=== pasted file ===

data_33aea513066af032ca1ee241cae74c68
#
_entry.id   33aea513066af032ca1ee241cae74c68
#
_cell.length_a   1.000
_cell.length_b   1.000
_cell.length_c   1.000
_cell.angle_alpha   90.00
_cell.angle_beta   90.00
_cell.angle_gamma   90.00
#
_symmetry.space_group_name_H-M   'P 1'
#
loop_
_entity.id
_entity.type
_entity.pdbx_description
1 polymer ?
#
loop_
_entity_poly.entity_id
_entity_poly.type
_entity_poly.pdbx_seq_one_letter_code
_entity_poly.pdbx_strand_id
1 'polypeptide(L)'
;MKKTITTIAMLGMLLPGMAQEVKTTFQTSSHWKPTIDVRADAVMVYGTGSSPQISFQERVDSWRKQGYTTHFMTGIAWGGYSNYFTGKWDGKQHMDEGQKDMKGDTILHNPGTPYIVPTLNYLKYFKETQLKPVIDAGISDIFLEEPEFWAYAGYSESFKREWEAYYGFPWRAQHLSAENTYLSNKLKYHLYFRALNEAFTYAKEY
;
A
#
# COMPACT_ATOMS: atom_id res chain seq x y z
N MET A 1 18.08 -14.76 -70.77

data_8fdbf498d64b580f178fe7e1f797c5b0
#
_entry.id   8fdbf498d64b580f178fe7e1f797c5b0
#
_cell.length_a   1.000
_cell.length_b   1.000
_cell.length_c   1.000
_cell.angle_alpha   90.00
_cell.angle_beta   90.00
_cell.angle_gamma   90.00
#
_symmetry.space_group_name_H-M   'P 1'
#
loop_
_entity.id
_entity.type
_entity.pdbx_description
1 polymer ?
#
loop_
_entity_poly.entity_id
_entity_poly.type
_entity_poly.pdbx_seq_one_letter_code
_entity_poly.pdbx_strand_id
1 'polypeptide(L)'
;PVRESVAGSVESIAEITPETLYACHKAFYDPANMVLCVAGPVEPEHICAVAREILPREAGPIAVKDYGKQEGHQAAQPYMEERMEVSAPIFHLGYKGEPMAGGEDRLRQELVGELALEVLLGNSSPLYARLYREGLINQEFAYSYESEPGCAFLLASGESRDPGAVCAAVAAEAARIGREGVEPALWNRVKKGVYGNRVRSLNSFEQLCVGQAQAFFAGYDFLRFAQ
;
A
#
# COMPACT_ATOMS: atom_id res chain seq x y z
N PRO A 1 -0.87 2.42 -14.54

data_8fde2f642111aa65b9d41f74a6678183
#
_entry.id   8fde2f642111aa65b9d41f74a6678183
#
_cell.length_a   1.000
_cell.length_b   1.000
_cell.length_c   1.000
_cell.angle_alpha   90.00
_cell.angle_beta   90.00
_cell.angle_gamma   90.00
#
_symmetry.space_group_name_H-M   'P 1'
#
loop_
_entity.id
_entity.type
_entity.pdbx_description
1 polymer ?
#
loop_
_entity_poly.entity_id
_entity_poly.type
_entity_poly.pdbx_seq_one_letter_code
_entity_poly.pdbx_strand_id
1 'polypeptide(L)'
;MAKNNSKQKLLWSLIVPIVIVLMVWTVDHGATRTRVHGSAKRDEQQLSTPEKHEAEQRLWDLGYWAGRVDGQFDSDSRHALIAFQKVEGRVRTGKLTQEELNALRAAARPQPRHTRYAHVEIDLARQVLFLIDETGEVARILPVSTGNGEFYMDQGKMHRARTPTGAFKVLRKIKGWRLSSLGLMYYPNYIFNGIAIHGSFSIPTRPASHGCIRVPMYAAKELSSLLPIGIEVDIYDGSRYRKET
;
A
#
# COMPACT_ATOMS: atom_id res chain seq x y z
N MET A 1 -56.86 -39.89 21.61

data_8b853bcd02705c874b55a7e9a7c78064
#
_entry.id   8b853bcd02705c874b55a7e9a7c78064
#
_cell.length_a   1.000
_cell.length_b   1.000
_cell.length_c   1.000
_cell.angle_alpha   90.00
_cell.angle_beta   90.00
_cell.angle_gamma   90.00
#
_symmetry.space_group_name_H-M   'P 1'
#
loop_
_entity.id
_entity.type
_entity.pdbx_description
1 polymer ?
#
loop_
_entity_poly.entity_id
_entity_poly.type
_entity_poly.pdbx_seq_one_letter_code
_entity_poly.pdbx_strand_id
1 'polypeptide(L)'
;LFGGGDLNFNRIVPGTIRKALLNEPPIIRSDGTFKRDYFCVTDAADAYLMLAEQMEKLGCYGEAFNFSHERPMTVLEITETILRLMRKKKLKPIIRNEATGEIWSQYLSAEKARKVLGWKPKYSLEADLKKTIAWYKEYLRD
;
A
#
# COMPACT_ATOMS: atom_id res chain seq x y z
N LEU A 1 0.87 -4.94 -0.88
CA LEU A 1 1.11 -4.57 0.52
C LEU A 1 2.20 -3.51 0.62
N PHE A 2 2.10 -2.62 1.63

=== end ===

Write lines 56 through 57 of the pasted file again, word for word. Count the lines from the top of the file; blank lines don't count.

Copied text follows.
1 'polypeptide(L)'
;PVRESVAGSVESIAEITPETLYACHKAFYDPANMVLCVAGPVEPEHICAVAREILPREAGPIAVKDYGKQEGHQAAQPYMEERMEVSAPIFHLGYKGEPMAGGEDRLRQELVGELALEVLLGNSSPLYARLYREGLINQEFAYSYESEPGCAFLLASGESRDPGAVCAAVAAEAARIGREGVEPALWNRVKKGVYGNRVRSLNSFEQLCVGQAQAFFAGYDFLRFAQ